The Scottish Oriental Smaller Companies (SST) team is concerned that unorthodox monetary policies that were put in place in the wake of the global financial crisis have created a culture where investors and business owners assume that ‘debt is wonderful’.
In the trust’s August update, the team pointed out that low interest rates and quantitative easing (money printing) have caused debt to become much cheaper for governments and companies to service, which has had profound repercussions.
‘The wave of cheap money unleashed by these policies resulted in asset prices being bid up with the opportunity available to fund the purchase of assets with borrowed money at historic low interest rates,’ the managers noted.
This assumption could create problems if companies gear up on the belief that they are creating an ‘optimal capital structure’. In fact, this could ultimately reduce their ability to take advantage of opportunities when they arise, as well as increasing risk if there are any unforeseen setbacks.
With this in mind, the Asian small companies team – led by Vinay Agarwal and Wee-Li Hee – has reviewed the trust’s debt arrangements, alongside the debt levels of companies held in the portfolio. Agarwal is Citywire AAA-rated for his performance running the First State Indian Subcontinent open-ended fund.
Paying down debt
Investment trust managers draw on debt – or gearing – in order to put extra cash to work when they believe valuations look attractive. The Scottish Oriental team briefly utilised their debt facility in 2012 but have since been net cash.
‘The rationale for taking on debt was that during the global financial crisis (when stocks were cheap and it perhaps would have been an advantage to have had the flexibility to gear Scottish Oriental) banks were most unwilling to lend money.
‘Therefore we concluded that it was best to draw down debt in more benign times to have available as "dry powder" - should markets weaken and stocks become cheap. We are still waiting for this to happen,’ the team noted.
The problem that Agarwal (pictured below) and Hee face today is that markets continue to creep higher and stocks look expensive, which means a significant correction would need to take place before he would consider utilising the debt facility.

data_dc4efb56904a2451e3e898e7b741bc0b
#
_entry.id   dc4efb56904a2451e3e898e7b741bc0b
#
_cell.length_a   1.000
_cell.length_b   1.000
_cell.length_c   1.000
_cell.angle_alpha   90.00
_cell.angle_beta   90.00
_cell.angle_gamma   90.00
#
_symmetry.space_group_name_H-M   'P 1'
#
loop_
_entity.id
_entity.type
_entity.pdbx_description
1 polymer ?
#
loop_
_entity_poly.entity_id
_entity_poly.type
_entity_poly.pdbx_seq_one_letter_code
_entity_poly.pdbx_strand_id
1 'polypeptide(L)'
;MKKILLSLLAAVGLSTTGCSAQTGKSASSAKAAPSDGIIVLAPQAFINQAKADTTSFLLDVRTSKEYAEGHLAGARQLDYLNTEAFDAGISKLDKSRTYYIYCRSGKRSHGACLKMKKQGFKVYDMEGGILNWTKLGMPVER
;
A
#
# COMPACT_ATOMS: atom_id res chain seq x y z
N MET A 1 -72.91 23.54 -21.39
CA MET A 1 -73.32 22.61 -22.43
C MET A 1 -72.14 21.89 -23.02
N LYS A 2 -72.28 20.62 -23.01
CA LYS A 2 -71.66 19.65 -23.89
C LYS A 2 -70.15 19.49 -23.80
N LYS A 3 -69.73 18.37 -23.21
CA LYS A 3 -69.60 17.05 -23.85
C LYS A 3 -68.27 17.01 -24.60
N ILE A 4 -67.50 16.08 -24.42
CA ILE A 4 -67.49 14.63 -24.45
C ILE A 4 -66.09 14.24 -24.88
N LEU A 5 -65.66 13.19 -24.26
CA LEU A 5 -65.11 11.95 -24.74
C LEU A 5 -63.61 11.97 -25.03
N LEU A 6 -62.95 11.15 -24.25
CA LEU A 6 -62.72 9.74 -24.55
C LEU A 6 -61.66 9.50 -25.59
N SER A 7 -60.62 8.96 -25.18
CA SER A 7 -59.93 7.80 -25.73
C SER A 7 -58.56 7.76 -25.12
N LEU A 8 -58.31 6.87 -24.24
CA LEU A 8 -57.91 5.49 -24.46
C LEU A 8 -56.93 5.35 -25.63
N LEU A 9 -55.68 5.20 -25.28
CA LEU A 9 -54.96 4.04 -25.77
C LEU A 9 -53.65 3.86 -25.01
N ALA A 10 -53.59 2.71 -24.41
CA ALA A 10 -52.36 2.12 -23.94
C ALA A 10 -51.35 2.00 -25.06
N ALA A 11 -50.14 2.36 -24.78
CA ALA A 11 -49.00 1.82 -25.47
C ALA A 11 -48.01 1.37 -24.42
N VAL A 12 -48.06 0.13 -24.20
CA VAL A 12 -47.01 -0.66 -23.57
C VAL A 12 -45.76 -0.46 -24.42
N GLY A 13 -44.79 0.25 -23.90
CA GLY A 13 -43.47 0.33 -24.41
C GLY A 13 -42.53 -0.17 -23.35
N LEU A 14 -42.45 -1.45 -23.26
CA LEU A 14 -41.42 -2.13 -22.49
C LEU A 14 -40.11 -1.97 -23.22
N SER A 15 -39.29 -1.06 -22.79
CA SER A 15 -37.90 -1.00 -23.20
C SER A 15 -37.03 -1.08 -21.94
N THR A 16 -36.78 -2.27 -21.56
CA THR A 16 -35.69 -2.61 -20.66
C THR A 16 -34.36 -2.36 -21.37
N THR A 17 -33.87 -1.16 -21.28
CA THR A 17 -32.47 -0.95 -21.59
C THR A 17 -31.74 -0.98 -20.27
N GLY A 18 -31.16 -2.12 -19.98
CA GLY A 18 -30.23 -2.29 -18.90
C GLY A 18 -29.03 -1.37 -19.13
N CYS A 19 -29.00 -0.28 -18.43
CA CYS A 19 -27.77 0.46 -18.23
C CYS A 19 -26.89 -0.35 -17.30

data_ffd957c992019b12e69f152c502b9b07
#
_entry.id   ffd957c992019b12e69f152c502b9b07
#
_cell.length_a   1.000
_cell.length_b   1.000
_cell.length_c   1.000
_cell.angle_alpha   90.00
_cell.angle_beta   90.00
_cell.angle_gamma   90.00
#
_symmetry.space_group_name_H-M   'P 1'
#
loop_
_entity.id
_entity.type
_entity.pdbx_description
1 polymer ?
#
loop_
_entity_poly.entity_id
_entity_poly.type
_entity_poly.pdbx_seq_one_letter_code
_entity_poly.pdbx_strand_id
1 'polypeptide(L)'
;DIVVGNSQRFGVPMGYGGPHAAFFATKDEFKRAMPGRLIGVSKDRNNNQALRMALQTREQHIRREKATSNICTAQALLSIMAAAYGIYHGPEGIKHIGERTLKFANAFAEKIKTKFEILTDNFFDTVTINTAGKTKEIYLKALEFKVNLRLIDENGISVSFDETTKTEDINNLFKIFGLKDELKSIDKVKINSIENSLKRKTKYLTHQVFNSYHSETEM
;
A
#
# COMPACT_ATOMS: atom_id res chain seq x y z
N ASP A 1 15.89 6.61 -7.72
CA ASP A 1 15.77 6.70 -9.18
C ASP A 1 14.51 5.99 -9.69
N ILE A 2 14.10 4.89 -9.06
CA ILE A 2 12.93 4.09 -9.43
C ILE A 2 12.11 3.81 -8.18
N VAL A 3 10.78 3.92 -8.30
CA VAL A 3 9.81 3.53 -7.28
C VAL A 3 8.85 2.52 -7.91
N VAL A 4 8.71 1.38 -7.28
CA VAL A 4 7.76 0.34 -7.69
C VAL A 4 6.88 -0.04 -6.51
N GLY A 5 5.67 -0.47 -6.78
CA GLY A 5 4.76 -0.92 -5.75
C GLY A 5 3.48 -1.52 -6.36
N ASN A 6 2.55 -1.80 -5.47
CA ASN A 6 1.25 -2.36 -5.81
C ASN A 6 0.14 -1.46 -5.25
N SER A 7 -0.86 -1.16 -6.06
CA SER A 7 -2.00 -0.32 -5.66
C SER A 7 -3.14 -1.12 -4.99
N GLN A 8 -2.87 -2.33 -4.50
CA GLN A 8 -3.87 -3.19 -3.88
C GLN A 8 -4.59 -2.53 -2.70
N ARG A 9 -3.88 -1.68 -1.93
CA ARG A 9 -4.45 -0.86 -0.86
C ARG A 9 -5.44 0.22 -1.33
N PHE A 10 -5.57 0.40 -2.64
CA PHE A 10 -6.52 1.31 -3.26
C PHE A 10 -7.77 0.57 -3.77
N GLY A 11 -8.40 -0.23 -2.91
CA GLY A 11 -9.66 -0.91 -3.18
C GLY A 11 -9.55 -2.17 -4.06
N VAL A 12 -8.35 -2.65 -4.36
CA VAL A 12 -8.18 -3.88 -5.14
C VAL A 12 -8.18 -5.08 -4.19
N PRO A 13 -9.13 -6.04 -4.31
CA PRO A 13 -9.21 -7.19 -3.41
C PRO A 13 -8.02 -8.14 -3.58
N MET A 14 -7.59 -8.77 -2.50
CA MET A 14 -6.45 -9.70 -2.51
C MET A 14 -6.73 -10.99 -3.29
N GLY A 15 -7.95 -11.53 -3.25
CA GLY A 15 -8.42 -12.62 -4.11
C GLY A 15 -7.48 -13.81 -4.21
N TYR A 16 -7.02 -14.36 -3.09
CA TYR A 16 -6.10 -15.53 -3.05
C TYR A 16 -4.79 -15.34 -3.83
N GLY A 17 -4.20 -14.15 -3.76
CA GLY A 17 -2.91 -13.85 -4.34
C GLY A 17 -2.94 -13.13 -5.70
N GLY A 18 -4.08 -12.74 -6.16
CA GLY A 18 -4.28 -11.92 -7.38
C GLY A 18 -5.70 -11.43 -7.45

‘We also have high levels of cash reserves as we are finding it a challenge to buy stocks at reasonable valuations. We have therefore already increased cash available to take advantage of any weakness in markets,’ the team added.
As a result, the team and board have decided to repay a £20 million loan that was due in August 2019, which had an interest rate of 3.135%.
‘We realised that should markets fall sharply, say perhaps in 2018, and we saw a repeat of the tight liquidity conditions from the Global Financial Crisis we would be nervous about utilising the debt unless we could be certain of extending it which would be far from guaranteed in such a scenario,’ they added.
Nevertheless, the team remains open to using debt on a tactical basis and said it would like to hear shareholders’ views on this.
Looking under the bonnet
At a stock level, the team likes companies which use their cash flows to pay down debt. They take the view that ‘debt should be used carefully’.
After carrying out a review of the debt levels of Scottish Oriental’s investments, they concluded: ‘Whilst by no means bullet-proofed, we feel the balance sheets of Scottish Oriental's holdings are in pretty good shape.’
Out of 60 stocks in the portfolio, 32 have net cash on their balance sheets, while the remaining 28 had average gearing of 58%. The team also looked at interest cover, which measures a company's ability to meet its interest payments.
It noted that Indian retailer Shoppers Stop came out the worst on this metric with interest cover of only 0.3 times – well below an average of 5 across the portfolio. This shows that its profits before interest and tax do not cover the interest payments on its debt.
‘It is loss-making. We have only just purchased this company as we see a return to profitability and the company generating sufficient cash flows in due course to both service and repay its debt,’ the team explained.
HeidelbergCement India also sits in the group of companies with sub-5 interest cover, with debt repayments covered 2.3 times by earnings.
‘The Heidelberg Group have done a tremendous job turning around what had been an over-leveraged and operationally weak cement company since gaining control of it. We expect strong profit growth here making debt servicing much less of a concern,’ they explained.
During the first half of 2017, the team said portfolio activity had been higher than expected, with 12 new positions initiated and 15 disposed. This reflects their focus on profit-taking, alongside moving out of stocks where they see little growth.
Hong Kong-based restaurant operator Fairwood Holdings features among the new additions to Scottish Oriental, while Chinese tech stock Sunny Optical was sold for a healthy profit.
Over the five years to 10 August, shareholders in Scottish Oriental have seen its share price rise by 78.2%, slightly lagging 80.6% by the average fund in the Association of Investment Companies’ Asia Pacific – Excluding Japan sector. It currently trades at a discount to net asset value of 11.6%, lower than a 7.2% discount by the sector average.